During New York’s ’80s and ’90s crack epedemic, a flashy detective who “imagined himself a crusader who created his own rules” and his star witness, a crack addicted prostitute who seemed to constantly be at the scene of homicides, sent dozens of men to prison for life. Now, they are under investigation.
New York Times
Former Red Sox pitcher Curt Schilling needed funding for his ambitious video-game startup. Rhode Island politicians needed jobs and a vision for how to transform the state’s beleaguered economy. The story of a $75 million bet gone bust.
The origin story of the C.I.A.’s covert drone war, which began with the 2004 killing of a Pashtun militant, the result of a secret deal for access to Pakistani airspace.
The story of Tim Danielson, one of America’s top high school distance runners, who went on to murder his ex-wife.
On the legal and practical details of the drone strikes that killed New Mexico-born Anwar al-Awlaki and later, accidentally, his sixteen-year-old Colorado-born son.
Searching for answers 40 years after a Brooklyn man threw acid in the face of his 4-year-old neighbor.
On the Connecticut priest who dealt methamphetamine from his church and ran a sex ring from his apartment.
“‘If there’s anything I can do to make your trip more enjoyable, let me know.” He walked away, then he strode back to Cree 15 seconds later and whispered, making eye contact, “Anything.’”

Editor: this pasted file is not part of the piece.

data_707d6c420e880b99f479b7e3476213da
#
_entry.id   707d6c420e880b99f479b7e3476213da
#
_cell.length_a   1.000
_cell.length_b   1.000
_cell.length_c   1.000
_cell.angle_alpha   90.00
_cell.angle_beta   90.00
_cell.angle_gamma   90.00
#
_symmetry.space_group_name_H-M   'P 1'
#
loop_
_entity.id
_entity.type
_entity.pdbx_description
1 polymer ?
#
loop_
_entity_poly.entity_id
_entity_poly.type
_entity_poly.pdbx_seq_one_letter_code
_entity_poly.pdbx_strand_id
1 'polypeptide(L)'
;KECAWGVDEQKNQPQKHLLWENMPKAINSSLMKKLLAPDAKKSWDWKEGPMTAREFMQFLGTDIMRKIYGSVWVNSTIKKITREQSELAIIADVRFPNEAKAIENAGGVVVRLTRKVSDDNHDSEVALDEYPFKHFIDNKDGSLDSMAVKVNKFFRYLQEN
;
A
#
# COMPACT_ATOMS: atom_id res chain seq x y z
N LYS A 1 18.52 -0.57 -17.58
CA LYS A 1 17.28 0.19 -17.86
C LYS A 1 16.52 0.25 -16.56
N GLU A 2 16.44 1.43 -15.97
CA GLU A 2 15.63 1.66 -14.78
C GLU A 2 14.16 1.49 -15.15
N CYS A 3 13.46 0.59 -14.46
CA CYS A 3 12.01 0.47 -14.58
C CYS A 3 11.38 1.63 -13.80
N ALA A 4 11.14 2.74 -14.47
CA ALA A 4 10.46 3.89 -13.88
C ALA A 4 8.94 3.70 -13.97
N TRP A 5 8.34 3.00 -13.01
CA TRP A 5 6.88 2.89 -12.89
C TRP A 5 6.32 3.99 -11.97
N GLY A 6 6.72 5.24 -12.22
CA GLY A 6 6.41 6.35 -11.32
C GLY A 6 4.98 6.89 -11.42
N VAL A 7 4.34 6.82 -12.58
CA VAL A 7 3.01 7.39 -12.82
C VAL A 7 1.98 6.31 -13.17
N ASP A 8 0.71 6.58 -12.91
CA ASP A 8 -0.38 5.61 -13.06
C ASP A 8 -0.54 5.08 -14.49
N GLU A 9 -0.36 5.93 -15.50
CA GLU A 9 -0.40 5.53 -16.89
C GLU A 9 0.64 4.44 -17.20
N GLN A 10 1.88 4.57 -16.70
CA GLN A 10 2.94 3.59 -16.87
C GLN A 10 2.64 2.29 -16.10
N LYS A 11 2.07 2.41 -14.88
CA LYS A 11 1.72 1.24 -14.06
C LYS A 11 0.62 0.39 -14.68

A profile of former Duke basketball star Jay Williams a decade after the motorcycle crash that ended his career.
The paper reports on a battle of its own.
After a 19-year-old is convicted of murdering his girlfriend, her family fights to free him from prison.
How John Kiriakou, a public opponent of US torture policy, became the first CIA officer convicted of leaking classified information to the press.
The story of three friends from Texas and the obstacles they face trying to get a college degree in an age of economic inequality.
A rape case in which most of the evidence lies in the archives of Twitter and Instagram divides a football-crazed town of 18,400.
A prolific fundraiser and dean at St. John’s University, Cecilia Chang was also accused of murdering her husband and had connections to organized crime. Two days after she was convicted of stealing more than $1 million from the schoool, she took her own life.
The human lives lost in exchange for cheaper goods.